A betting man, which The Fix is most definitely not, would say that the odds of some sort of immigration reform measure passing before the 2014 elections are decidedly less than 50-50 after a week when both Senate Minority Leader Mitch McConnell and House Speaker John A. Boehner talked down the idea.
The logic is simple: The Republican base — a.k.a. the voters the party badly needs in order to win back the Senate and hold the House in November — doesn’t like the idea of providing the 11 million illegal immigrants in the United States with a path to legalization or, especially, citizenship. Those in the base also don’t believe that the Obama administration is up to the task of enforcing more-stringent border security measures, even if Congress passes some.
Given how few Republican members of Congress represent competitive districts with sizable Hispanic populations — there are only four House districts Republicans hold that have a Hispanic population of 25 percent or more and were carried by President Obama in 2012 — and the strong feelings against reform within the party base, it’s not hard to see why McConnell (R-Ky.) and Boehner (R-Ohio) have cooled on the idea of passing immigration reform before the midterms.
And yet, there is a political case to be made that now — not 2015, 2016 or some other uncertain date in the future — is the time for Republicans to pass immigration reform. Let’s walk through the evidence.
1.) No, the Republican base doesn’t like comprehensive (or even semi-comprehensive) immigration reform. But guess what it likes less? Obama and the Affordable Care Act. In a late January Washington Post-ABC News poll, 89 percent of Republicans disapproved of how the president had handled the implementation of the health-care law. Even more amazing? Seventy-nine percent strongly disapproved, a remarkable testament to how much passion the law stirs up in the GOP base.
It’s hard to imagine anything short of comprehensive immigration reform with a path to citizenship causing a major diminishment in Republican-base intensity surrounding Obama and his health-care law. “Assuming Obamacare is still law and President Obama is still in office this November, our people are coming out,” said one Republican strategist supportive of immigration reform.
2.) The idea that it would be better — and more politically savvy — to wait until 2015 to tackle immigration reform overlooks one thing: By early 2015, the 2016 presidential race will already be underway. And there are at least three Republican senators — Rand Paul (Ky.), Marco Rubio (Fla.) and Ted Cruz (Tex.) — who are near-certain candidates.
Anyone who thinks immigration reform is possible under those circumstances needs only to remember the 2012 presidential race, when, desperate to prove his conservative credentials, Mitt Romney promoted a policy of “self-deportation” to handle the country’s millions of illegal immigrants. He went on to win a measly 27 percent of Hispanic voters in the general election.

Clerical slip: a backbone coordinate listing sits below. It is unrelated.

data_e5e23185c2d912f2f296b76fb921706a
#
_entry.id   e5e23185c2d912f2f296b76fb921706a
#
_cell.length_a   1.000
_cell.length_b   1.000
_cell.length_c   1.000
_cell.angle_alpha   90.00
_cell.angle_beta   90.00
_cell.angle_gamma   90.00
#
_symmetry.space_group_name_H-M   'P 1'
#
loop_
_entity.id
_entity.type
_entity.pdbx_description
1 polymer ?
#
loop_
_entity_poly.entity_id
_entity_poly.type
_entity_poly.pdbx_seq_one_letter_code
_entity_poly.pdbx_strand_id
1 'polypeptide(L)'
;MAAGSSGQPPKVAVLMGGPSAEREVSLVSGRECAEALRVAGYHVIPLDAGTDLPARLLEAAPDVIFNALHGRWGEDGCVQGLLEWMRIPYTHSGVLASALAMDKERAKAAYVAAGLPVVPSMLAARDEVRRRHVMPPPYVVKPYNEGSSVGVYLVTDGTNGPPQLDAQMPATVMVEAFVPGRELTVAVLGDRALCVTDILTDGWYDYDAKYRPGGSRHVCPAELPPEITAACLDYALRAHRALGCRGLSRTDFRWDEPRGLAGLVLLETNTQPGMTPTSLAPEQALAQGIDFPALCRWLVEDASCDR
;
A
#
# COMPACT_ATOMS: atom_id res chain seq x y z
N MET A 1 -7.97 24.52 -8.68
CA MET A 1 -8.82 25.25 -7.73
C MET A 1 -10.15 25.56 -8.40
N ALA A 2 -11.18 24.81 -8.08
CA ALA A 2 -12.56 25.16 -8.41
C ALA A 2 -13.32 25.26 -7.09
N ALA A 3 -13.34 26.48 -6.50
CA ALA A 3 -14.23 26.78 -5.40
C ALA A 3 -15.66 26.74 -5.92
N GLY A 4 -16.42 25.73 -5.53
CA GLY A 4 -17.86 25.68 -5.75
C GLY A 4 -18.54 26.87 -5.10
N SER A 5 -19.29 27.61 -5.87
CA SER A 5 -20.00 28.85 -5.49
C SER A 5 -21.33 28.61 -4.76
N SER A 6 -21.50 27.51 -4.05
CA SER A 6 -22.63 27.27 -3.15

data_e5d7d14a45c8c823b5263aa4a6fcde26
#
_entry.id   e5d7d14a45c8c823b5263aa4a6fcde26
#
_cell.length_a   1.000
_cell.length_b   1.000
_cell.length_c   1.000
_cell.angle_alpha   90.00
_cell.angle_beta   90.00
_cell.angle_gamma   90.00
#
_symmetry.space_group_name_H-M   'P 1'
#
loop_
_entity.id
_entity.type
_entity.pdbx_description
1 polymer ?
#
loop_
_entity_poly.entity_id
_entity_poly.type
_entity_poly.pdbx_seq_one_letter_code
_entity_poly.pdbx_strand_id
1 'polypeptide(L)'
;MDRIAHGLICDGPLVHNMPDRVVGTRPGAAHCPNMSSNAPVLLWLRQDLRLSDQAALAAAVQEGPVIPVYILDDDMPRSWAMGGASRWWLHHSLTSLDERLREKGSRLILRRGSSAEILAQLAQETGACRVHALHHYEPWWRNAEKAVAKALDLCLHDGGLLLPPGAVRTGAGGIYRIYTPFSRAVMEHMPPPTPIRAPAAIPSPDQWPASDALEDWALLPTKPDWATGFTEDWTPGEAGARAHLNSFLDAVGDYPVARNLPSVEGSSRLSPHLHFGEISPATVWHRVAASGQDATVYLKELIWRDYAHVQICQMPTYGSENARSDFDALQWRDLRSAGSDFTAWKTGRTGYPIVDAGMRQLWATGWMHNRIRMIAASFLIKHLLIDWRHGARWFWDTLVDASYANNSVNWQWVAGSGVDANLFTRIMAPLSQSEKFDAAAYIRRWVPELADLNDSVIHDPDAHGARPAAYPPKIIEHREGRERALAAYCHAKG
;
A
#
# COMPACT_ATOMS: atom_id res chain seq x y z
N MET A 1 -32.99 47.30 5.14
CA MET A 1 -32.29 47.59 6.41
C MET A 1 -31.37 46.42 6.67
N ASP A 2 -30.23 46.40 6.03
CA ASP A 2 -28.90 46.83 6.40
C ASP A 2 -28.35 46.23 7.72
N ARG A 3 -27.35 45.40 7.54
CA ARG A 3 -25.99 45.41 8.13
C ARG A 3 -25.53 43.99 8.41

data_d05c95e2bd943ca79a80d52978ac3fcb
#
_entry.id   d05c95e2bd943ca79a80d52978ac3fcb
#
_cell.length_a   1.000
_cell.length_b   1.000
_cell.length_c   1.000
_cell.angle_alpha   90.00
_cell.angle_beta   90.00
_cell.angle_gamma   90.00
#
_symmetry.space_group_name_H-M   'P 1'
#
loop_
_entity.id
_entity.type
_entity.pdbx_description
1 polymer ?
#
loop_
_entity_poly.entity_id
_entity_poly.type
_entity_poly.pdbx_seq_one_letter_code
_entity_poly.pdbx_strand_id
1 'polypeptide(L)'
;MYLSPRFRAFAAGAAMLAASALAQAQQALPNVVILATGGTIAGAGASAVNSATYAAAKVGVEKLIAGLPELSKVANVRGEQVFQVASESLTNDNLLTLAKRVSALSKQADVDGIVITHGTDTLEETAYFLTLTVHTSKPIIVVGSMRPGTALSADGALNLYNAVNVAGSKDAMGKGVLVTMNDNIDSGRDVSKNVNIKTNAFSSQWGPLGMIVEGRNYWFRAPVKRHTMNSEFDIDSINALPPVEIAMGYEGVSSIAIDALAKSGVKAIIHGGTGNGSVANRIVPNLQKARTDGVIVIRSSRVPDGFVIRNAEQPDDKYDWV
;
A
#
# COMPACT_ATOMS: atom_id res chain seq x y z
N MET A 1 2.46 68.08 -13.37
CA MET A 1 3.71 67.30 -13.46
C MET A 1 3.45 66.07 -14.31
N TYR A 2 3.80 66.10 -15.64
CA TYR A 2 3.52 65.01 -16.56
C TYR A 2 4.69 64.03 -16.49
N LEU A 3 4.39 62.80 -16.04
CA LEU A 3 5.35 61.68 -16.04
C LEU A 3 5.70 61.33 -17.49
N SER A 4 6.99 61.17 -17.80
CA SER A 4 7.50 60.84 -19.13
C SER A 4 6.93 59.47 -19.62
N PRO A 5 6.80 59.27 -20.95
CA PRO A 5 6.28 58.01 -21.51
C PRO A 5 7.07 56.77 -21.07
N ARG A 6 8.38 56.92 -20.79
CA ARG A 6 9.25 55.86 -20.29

If the worry is that passing immigration reform now would anger the party’s base, can you imagine the pressure on the likes of Rubio — or Govs. Chris Christie (N.J.) or Scott Walker (Wis.) — to play to the base on the issue in 2016?
3.) It’s hard to see Republicans winning a presidential election in the coming years without making inroads into the Hispanic community. Consider this: Romney won the white vote by 20 percentage points, carried independent voters by five points and won voters who said the economy was the most important issue by four points. And he still lost to Obama by 126 electoral votes.
Combine the shrinking white vote — it declined as a share of the overall electorate again in 2012 — with the boom in the Hispanic population, and it becomes quite clear that Democratic lean is a demographic problem that is only going to get worse for Republicans. That is, unless the party can find a way to be competitive — or at least a whole heck of a lot more competitive than Romney — among Latinos.
While even the most pro-immigration-reform Republican strategists admit that simply passing some sort of overhaul won’t solve the party’s problem with Hispanics, they believe it is sine qua non when it comes to courting those voters. As in, if immigration reform doesn’t pass with some Republican help, there will be no chance for the party to make its argument to Latinos on social or fiscal policy. They just won’t be listening.
If you believe those are the stakes, then it might be worth trying to pass immigration reform, even if it could cost you a chance to retake the Senate in November.
All of the above doesn’t change the political reality that immigration reform had — and has — a very narrow window to be passed in the 113th Congress. Short-term calculations almost always trump longer-term ones; the “what’s good for me” view is almost always more persuasive than the “what’s good for the party” view.
But there is a political case that the GOP needs to get immigration reform done now. The question is whether it will convince any of the Republicans sitting in Congress.